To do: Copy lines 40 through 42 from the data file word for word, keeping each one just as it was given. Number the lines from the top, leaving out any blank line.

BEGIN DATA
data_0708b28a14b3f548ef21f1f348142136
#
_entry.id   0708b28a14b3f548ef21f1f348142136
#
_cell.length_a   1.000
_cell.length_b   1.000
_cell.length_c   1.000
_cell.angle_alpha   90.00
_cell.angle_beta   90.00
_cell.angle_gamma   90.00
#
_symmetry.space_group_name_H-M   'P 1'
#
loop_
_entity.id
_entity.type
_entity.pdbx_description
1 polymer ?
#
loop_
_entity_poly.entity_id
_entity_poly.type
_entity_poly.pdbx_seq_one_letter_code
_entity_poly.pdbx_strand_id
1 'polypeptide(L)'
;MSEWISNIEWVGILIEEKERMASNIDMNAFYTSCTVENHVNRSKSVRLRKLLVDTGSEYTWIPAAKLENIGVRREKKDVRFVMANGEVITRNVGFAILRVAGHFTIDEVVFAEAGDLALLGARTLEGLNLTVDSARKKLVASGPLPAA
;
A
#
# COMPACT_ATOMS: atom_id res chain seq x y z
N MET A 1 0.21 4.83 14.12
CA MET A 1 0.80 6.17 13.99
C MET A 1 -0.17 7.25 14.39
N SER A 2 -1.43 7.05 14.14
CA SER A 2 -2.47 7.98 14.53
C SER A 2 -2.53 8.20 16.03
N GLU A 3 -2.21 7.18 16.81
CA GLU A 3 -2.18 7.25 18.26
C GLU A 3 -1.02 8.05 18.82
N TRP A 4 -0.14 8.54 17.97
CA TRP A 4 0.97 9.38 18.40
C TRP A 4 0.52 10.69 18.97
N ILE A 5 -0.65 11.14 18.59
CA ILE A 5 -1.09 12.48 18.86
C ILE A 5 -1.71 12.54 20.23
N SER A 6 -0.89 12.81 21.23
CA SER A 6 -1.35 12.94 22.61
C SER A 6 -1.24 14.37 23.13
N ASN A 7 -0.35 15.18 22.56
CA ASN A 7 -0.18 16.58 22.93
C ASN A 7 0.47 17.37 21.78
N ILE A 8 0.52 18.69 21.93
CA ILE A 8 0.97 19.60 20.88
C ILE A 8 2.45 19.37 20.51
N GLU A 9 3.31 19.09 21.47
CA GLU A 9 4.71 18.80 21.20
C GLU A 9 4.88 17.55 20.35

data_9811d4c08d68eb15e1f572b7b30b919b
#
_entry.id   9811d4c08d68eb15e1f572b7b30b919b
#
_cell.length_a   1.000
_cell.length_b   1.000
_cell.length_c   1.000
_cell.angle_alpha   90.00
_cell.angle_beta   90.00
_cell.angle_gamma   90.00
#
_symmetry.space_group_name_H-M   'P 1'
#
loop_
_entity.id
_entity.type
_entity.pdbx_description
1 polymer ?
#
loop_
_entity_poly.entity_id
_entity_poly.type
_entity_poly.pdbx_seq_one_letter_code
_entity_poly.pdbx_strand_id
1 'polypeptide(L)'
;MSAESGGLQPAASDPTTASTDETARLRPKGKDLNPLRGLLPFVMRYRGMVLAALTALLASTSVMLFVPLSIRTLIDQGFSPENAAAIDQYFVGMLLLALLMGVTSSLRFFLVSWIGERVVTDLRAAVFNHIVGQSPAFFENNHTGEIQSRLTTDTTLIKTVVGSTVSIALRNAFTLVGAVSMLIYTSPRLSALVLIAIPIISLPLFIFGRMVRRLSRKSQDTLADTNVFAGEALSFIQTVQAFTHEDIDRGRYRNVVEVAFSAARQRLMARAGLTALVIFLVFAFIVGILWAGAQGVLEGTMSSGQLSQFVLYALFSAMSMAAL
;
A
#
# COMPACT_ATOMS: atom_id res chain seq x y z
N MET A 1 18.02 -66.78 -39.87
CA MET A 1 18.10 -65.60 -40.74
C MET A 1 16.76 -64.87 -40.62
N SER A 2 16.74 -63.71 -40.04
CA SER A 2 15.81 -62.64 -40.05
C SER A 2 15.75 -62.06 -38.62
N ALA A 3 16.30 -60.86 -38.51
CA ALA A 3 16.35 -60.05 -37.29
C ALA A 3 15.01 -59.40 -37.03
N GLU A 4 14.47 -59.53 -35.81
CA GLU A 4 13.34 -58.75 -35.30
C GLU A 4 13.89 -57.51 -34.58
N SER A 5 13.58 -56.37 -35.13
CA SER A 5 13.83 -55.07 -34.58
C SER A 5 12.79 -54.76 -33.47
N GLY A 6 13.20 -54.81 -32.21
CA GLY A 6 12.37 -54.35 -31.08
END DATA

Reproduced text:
N TRP A 4 -0.14 8.54 17.97
CA TRP A 4 0.97 9.38 18.40
C TRP A 4 0.52 10.69 18.97